Lisa Murkowski Regrets Voting For Blunt Amendment
Alaska Senator Lisa Murkowski joined Republicans in voting for the Blunt Amendment last week, which would have overturned the HHS mandate adopted in January and given employers a wide latitude in declining to cover certain items in employee health insurance based on religious conscience. The Amendment failed, of course, when the GOP was unable to garner the 50 votes needed to defeat the Democratic Majority’s Motion to Table. Then, she went home for the weekend:
Over the weekend, Sen. Lisa Murkowski learned the hard way not to get between women and birth control.
Back from Washington, D.C., for the start of the Iditarod Sled Dog Race, the senator kept running into female voters who wrote in her name in the last election — moderate women who did not always vote Democrat or Republican. These women were coming unglued.
The reason: Murkowski’s support for a measure that would have allowed not just religious employers, but any employer, to opt out of providing birth control or other health insurance coverage required by the 2010 health-care law for moral reasons.
I called her office Friday looking for an interview but didn’t expect to get one. Then an email arrived from her account on Saturday, agreeing to meet me Sunday night at the Millennium Hotel.
We talked for 45 minutes. What Lisa Murkowski told me I already suspected. She’s a moderate. She supports abortion rights and contraception coverage. She also doesn’t line up completely with the Catholic Church when it comes to birth control. She regretted her recent vote.
“I have never had a vote I’ve taken where I have felt that I let down more people that believed in me,” she said.
She’d meant to make a statement about religious freedom, she said, but voters read it as a vote against contraception coverage for women. The measure was so broad, it’s hard not to read it that way. I suspect Murkowski saw that, but for reasons she didn’t share with me, voted for it anyway.
Murkowski was a leading voice among Republicans supporting religious organizations that said the administration’s accommodation didn’t go far enough. Murkowski aligned herself with the church position in a letter to the Catholic Anchor newspaper published Feb. 23.
“Unfortunately, the Obama administration unilaterally determined that religious hospitals, charities and schools will be required to go against their deeply-held — and constitutionally-protected — beliefs when offering health care services to current employees,” Murkowski wrote.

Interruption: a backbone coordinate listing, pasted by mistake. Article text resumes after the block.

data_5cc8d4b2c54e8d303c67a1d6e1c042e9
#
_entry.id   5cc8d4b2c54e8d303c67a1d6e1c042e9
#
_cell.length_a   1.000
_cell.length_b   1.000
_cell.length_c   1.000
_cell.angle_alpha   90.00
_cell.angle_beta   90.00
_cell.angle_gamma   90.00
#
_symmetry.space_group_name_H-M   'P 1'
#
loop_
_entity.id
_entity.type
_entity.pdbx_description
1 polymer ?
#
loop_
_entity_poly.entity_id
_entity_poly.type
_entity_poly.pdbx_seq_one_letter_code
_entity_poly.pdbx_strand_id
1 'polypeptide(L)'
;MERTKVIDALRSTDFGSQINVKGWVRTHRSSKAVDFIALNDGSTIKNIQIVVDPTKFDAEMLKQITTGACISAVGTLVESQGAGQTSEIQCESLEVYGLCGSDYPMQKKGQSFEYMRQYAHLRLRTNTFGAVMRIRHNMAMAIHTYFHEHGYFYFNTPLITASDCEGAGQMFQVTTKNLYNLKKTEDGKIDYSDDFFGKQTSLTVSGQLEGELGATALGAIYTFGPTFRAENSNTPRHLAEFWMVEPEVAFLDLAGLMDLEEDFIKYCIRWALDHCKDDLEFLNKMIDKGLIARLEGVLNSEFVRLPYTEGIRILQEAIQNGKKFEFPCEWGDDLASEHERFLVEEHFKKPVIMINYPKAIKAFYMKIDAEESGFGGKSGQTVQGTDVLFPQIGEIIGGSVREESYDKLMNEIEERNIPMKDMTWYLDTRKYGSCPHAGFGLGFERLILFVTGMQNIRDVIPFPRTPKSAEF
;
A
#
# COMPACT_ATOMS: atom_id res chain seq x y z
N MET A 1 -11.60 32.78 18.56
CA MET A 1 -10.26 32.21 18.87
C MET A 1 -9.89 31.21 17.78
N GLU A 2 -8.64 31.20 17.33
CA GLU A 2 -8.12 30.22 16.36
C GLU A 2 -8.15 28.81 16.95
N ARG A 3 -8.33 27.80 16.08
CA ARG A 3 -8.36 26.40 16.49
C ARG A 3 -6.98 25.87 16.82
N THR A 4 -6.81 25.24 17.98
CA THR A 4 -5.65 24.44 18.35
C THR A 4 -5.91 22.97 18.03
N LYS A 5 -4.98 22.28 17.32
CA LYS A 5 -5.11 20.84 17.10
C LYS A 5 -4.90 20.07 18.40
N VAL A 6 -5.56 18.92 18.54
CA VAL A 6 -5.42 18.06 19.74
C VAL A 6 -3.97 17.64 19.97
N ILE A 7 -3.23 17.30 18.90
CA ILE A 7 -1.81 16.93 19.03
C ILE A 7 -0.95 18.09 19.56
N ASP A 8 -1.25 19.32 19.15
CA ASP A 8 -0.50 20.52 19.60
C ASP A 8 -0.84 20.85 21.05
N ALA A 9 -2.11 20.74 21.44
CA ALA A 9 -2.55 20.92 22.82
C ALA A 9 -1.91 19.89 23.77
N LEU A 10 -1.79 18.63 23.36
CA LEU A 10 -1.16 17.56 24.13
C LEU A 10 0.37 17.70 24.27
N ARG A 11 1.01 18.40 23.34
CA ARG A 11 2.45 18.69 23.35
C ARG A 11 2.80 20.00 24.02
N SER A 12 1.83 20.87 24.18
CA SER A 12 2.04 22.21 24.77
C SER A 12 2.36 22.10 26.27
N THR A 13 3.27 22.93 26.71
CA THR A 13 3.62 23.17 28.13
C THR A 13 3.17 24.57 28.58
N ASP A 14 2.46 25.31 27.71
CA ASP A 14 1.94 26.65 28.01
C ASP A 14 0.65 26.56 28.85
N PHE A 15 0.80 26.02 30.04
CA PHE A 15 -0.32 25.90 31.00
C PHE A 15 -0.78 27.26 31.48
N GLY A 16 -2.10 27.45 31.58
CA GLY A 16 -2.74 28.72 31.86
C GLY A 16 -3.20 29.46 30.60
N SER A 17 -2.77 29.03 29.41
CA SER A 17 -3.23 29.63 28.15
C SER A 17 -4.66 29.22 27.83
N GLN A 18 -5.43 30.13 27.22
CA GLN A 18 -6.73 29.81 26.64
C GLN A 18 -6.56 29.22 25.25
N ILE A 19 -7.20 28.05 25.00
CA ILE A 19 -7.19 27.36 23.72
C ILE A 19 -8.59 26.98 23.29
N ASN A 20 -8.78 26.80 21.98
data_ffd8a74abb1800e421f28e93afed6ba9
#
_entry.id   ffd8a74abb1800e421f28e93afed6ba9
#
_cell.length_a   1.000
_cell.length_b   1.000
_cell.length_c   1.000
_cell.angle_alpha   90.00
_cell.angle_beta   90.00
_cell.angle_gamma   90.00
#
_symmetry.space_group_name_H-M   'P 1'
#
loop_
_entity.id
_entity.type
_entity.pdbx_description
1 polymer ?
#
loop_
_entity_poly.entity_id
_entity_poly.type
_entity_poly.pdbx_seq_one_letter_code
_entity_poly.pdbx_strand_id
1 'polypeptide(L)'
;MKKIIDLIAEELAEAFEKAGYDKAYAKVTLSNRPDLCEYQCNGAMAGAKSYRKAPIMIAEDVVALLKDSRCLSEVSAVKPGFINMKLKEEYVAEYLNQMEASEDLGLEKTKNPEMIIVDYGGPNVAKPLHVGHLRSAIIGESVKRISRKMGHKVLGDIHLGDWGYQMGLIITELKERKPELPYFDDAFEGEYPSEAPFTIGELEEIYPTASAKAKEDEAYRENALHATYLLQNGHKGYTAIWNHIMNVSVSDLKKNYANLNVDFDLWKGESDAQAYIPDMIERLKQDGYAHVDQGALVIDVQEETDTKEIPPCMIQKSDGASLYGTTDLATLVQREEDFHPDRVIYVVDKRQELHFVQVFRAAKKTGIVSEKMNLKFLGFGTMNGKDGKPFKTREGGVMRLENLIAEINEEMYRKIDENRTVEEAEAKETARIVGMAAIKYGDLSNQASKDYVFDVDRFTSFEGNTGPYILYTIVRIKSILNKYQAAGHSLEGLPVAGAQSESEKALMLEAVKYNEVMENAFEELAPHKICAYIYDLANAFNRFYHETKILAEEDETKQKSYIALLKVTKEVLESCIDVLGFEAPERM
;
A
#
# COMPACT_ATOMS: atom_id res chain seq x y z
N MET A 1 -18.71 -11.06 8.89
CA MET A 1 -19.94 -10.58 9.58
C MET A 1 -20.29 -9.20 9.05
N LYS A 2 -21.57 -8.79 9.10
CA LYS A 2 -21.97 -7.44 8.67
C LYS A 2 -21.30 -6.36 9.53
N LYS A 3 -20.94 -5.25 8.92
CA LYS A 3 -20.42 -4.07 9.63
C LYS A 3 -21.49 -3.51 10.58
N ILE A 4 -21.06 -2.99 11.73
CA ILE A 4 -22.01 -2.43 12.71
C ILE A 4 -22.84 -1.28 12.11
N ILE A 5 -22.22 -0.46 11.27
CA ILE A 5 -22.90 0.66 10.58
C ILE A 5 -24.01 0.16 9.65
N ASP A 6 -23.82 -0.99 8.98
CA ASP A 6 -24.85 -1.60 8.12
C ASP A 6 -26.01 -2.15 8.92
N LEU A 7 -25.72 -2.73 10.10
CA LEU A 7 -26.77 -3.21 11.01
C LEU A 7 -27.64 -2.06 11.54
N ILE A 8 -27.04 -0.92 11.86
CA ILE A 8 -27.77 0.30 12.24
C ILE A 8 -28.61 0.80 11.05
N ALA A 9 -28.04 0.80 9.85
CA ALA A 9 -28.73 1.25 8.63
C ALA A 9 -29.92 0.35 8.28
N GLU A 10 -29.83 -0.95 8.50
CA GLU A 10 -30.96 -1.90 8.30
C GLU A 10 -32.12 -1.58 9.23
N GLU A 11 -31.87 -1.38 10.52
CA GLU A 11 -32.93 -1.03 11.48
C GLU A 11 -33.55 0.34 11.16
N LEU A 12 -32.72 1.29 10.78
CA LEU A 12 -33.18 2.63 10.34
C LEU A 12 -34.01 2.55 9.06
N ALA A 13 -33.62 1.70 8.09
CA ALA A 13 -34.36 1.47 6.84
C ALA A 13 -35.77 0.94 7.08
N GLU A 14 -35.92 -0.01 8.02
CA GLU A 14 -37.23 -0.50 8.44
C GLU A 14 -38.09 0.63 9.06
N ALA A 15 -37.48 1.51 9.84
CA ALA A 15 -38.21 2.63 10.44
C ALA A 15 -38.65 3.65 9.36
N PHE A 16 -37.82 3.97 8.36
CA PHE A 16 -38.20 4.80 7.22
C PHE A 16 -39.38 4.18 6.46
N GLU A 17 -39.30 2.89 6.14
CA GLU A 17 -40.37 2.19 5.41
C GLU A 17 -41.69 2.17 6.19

But when I talked to Murkowski, her position had softened. She said she voted for the Blunt Amendment (proposed by Missouri Sen. Roy Blunt), to send a message that the health care law needed a stronger clause for religious conscience. It was supposed to be a vote for religious freedom, she said, but to female voters back home it looked like a vote against contraception. The language of the amendment was “overbroad,” she said.
“If you had it to do over again, having had the weekend that you had with women being upset about the vote, do you think you would have voted the same?” I asked.
“No,” she said.
Murkowski said she believes contraception should be covered and affordable, except when it comes to churches and religiously affiliated organizations, like some universities and hospitals. She sponsored a contraception coverage bill as a state legislator in 2002. That bill exempted “religious employers.” She said her position hasn’t changed.
“I have always said if you don’t like abortion the best way to deal with it is to not have unwanted pregnancies in the first place,” she said. “How do you do that? It’s through contraception.”
I pointed out that her support for birth control conflicts with the Catholic mandate against it.
“You know, I don’t adhere to all of the tenets of my faith. I’m a Republican, I don’t adhere to all of the principles that come out of my party,” she said. “I’m also not hesitant to question when I think that my church, my religion, is not current.”
One wonders if Republican Senators from other states faced similar reactions from constituents when they returned home.